The New Jersey Supreme Court recently held that a rule imposed by the Board of Directors of a NJ cooperative apartment building that prohibited its members from distributing election leaflets in the building violated the free speech guarantee in the New Jersey State Constitution (see Dublirer v. 2000 Linwood Avenue Owners, Inc. published December 3 2014). Mr. Dublirer, a resident of the co-op, was interested in running for the Board in an upcoming election and asked the Board for permission to distribute campaign materials in the building. The Board, citing a “house rule” that barred soliciting and distributing any written materials, denied his request, claiming that the rule’s purposes were to preserve the residents’ quiet enjoyment of their apartments and to cut down on litter in the building. The resident sued the Association, and the matter was litigated up to the NJ Supreme Court, where the court found that the resident’s message was akin to political speech and thus entitled to the highest level of protection in our society. Citing to its prior well known free speech decisions in the HOA context, the Twin Rivers and Mazdabrook opinions, the Court determined that while an HOA board can adopt and enforce restrictions that are reasonable as to time, place and manner, in this case the ban on the member’s right to disseminate his election materials to his neighbors in the building was unreasonable. In short, the member’s right to free speech in this matter was found to outweigh the Board’s concerns about the use of the apartment building.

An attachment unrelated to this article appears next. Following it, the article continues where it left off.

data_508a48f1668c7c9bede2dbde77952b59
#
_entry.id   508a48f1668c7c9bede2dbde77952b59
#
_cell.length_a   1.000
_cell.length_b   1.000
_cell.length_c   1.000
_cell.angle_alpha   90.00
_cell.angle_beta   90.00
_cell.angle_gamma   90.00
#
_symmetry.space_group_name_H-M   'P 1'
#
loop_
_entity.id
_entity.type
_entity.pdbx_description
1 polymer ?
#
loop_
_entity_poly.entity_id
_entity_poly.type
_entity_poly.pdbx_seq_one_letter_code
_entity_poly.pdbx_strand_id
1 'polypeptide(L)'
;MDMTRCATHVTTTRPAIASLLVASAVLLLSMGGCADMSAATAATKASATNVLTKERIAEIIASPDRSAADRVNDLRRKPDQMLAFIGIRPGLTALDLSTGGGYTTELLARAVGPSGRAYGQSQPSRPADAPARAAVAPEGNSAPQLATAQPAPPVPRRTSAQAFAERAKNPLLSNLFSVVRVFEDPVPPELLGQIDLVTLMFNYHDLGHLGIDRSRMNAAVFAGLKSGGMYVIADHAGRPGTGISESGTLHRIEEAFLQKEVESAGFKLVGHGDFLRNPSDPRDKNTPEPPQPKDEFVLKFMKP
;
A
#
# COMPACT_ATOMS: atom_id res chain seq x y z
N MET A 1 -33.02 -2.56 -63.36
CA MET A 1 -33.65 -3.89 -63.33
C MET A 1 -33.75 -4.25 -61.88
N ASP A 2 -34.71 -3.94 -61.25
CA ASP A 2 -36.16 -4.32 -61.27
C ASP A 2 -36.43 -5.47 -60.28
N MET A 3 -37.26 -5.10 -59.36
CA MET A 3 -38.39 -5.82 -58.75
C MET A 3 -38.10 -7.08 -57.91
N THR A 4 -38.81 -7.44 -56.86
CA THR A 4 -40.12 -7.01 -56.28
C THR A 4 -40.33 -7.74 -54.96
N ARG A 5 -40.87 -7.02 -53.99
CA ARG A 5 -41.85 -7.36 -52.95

So, the lesson learned for HOA boards in New Jersey is to ensure the rules and regulations of the Association are reasonable as to time, place and manner, particularly when they apply to free speech issues (such as political signs, leaflets and speeches).